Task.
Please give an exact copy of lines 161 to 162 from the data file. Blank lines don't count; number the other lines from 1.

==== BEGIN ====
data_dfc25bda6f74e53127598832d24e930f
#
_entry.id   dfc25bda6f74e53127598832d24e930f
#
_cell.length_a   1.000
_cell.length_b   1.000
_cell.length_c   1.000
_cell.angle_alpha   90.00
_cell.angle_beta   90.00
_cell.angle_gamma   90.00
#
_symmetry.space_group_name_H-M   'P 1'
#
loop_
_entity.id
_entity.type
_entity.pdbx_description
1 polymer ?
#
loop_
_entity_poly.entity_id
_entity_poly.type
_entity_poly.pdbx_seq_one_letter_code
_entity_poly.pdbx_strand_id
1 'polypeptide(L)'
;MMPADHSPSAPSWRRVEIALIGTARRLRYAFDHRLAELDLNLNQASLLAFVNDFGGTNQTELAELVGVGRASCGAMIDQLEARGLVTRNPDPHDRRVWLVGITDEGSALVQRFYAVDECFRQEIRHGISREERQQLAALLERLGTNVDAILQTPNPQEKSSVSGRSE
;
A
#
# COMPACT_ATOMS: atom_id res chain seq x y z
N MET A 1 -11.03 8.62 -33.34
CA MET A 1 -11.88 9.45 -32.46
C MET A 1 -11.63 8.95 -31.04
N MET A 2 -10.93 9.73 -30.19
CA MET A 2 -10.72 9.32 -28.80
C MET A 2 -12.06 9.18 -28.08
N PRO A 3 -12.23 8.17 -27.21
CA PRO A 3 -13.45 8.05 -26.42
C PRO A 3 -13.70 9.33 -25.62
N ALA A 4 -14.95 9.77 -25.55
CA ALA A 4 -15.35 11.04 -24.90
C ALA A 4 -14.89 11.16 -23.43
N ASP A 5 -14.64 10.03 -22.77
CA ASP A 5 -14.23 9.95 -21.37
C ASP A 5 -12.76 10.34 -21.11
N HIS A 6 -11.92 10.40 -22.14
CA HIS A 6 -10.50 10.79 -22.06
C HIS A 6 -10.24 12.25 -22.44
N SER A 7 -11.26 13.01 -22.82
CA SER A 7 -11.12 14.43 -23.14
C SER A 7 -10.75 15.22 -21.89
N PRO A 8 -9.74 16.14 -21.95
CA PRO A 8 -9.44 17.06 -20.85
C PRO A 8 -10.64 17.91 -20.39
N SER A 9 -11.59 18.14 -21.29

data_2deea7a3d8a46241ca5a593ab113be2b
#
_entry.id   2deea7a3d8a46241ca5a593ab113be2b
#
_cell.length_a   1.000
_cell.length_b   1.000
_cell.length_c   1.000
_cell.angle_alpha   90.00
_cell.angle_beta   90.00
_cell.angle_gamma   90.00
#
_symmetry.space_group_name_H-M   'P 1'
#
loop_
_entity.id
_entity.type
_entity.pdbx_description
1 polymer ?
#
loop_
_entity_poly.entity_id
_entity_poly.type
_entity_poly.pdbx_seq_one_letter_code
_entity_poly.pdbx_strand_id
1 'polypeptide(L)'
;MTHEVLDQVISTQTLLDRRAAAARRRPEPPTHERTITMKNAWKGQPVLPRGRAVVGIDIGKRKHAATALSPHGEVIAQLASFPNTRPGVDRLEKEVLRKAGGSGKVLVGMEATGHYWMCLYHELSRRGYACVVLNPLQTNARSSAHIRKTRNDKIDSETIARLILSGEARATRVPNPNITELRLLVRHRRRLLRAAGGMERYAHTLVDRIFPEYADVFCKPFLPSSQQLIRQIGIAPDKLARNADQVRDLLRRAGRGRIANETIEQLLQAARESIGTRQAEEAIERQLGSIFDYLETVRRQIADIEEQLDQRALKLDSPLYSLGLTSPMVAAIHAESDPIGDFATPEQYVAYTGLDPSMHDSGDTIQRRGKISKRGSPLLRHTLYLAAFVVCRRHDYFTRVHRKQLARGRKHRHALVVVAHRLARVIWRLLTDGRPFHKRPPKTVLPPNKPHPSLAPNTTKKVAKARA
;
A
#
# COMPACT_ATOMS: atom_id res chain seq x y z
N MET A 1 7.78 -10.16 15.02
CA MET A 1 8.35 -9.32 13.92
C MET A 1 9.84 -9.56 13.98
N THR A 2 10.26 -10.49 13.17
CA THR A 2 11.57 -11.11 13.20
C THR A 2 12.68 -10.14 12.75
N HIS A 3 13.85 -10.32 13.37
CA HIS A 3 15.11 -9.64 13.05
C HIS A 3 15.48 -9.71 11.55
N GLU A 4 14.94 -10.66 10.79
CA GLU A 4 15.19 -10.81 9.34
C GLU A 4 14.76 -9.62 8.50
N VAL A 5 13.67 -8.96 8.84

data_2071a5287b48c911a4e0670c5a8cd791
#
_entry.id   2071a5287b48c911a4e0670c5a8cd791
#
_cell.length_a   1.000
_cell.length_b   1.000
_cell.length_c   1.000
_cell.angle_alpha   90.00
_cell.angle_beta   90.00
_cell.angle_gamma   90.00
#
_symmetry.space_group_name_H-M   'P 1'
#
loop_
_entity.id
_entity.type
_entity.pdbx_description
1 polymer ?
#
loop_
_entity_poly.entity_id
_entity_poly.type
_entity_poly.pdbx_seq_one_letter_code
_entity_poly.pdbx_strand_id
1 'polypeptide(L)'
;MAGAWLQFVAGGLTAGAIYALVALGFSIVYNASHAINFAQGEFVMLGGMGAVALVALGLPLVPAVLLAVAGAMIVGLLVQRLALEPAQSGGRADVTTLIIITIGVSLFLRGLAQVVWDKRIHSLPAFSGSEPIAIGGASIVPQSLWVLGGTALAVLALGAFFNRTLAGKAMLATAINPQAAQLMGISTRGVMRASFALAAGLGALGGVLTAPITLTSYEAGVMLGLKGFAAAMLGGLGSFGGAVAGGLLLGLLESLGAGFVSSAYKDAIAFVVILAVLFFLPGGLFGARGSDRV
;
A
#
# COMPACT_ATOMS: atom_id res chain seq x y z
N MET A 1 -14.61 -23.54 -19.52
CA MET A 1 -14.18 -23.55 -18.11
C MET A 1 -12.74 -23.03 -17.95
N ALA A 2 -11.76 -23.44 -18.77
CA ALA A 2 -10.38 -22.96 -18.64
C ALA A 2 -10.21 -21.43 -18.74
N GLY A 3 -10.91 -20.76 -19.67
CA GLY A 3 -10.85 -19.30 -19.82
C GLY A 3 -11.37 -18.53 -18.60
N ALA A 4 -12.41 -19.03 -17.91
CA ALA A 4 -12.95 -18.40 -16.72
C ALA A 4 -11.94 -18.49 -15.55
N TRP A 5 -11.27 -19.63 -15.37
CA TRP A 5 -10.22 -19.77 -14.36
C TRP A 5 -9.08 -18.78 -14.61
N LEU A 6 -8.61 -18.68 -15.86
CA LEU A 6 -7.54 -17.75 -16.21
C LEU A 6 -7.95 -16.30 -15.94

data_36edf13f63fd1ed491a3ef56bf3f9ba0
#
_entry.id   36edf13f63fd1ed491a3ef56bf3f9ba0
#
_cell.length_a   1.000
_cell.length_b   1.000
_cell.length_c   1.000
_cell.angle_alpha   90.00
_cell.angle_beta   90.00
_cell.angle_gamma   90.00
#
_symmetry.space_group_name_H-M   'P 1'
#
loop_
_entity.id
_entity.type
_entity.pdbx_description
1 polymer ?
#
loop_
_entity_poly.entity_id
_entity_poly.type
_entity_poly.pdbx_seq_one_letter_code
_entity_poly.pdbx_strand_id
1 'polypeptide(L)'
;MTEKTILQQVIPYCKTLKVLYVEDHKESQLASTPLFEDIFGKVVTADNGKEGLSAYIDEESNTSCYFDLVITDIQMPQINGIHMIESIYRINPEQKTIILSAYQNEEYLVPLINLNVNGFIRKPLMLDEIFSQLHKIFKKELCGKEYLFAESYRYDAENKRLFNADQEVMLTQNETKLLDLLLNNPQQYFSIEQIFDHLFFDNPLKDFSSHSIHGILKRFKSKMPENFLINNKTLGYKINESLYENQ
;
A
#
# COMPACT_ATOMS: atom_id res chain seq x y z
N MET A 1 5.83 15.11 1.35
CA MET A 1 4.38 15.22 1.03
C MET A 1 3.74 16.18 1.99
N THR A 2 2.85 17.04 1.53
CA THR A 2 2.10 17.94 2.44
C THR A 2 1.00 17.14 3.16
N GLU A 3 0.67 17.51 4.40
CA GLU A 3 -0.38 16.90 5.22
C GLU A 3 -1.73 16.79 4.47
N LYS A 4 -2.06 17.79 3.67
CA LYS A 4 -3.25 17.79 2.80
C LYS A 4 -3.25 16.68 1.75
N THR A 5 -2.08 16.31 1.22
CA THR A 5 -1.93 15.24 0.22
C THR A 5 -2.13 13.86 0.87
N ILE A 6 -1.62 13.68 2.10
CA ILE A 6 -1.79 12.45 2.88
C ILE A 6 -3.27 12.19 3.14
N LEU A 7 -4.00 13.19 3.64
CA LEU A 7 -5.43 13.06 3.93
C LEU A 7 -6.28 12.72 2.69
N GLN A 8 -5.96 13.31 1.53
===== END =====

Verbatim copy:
_entity.id
_entity.type